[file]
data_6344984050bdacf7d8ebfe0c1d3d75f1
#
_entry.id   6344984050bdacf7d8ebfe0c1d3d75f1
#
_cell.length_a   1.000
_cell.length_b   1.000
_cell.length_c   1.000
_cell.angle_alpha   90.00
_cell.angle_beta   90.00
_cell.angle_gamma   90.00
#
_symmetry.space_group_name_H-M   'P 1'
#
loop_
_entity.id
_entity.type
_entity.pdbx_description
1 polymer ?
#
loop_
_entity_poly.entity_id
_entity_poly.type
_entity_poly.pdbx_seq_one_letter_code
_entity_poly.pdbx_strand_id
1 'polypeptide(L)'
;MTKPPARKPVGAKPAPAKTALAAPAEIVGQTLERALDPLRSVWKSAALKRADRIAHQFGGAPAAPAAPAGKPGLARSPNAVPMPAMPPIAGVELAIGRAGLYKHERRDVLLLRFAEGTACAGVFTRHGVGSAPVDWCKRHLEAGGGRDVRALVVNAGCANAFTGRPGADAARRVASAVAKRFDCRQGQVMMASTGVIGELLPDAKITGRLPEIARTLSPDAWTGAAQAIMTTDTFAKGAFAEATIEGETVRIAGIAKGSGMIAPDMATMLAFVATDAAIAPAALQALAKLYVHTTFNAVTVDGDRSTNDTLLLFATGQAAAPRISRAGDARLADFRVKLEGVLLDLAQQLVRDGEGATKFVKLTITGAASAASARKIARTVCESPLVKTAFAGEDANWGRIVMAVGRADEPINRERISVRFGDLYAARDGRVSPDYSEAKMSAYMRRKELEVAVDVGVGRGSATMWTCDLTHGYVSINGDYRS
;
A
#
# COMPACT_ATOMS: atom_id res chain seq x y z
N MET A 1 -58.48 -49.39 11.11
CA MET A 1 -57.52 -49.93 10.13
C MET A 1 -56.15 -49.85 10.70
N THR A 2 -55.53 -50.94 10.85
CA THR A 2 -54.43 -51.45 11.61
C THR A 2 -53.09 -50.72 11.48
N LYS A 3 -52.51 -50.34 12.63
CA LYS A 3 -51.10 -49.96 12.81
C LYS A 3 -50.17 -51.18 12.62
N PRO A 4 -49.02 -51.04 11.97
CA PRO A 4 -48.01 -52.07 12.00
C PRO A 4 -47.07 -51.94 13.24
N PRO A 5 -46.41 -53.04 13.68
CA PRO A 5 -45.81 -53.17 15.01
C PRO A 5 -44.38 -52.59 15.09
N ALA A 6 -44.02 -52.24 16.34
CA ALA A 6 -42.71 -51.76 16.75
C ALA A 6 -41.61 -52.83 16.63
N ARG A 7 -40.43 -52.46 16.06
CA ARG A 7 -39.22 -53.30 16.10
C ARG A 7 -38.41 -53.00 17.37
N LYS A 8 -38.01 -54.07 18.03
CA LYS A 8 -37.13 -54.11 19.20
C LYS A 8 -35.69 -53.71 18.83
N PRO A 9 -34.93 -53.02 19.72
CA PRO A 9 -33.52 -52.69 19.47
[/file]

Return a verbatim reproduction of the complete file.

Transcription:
data_6344984050bdacf7d8ebfe0c1d3d75f1
#
_entry.id   6344984050bdacf7d8ebfe0c1d3d75f1
#
_cell.length_a   1.000
_cell.length_b   1.000
_cell.length_c   1.000
_cell.angle_alpha   90.00
_cell.angle_beta   90.00
_cell.angle_gamma   90.00
#
_symmetry.space_group_name_H-M   'P 1'
#
loop_
_entity.id
_entity.type
_entity.pdbx_description
1 polymer ?
#
loop_
_entity_poly.entity_id
_entity_poly.type
_entity_poly.pdbx_seq_one_letter_code
_entity_poly.pdbx_strand_id
1 'polypeptide(L)'
;MTKPPARKPVGAKPAPAKTALAAPAEIVGQTLERALDPLRSVWKSAALKRADRIAHQFGGAPAAPAAPAGKPGLARSPNAVPMPAMPPIAGVELAIGRAGLYKHERRDVLLLRFAEGTACAGVFTRHGVGSAPVDWCKRHLEAGGGRDVRALVVNAGCANAFTGRPGADAARRVASAVAKRFDCRQGQVMMASTGVIGELLPDAKITGRLPEIARTLSPDAWTGAAQAIMTTDTFAKGAFAEATIEGETVRIAGIAKGSGMIAPDMATMLAFVATDAAIAPAALQALAKLYVHTTFNAVTVDGDRSTNDTLLLFATGQAAAPRISRAGDARLADFRVKLEGVLLDLAQQLVRDGEGATKFVKLTITGAASAASARKIARTVCESPLVKTAFAGEDANWGRIVMAVGRADEPINRERISVRFGDLYAARDGRVSPDYSEAKMSAYMRRKELEVAVDVGVGRGSATMWTCDLTHGYVSINGDYRS
;
A
#
# COMPACT_ATOMS: atom_id res chain seq x y z
N MET A 1 -58.48 -49.39 11.11
CA MET A 1 -57.52 -49.93 10.13
C MET A 1 -56.15 -49.85 10.70
N THR A 2 -55.53 -50.94 10.85
CA THR A 2 -54.43 -51.45 11.61
C THR A 2 -53.09 -50.72 11.48
N LYS A 3 -52.51 -50.34 12.63
CA LYS A 3 -51.10 -49.96 12.81
C LYS A 3 -50.17 -51.18 12.62
N PRO A 4 -49.02 -51.04 11.97
CA PRO A 4 -48.01 -52.07 12.00
C PRO A 4 -47.07 -51.94 13.24
N PRO A 5 -46.41 -53.04 13.68
CA PRO A 5 -45.81 -53.17 15.01
C PRO A 5 -44.38 -52.59 15.09
N ALA A 6 -44.02 -52.24 16.34
CA ALA A 6 -42.71 -51.76 16.75
C ALA A 6 -41.61 -52.83 16.63
N ARG A 7 -40.43 -52.46 16.06
CA ARG A 7 -39.22 -53.30 16.10
C ARG A 7 -38.41 -53.00 17.37
N LYS A 8 -38.01 -54.07 18.03
CA LYS A 8 -37.13 -54.11 19.20
C LYS A 8 -35.69 -53.71 18.83
N PRO A 9 -34.93 -53.02 19.72
CA PRO A 9 -33.52 -52.69 19.47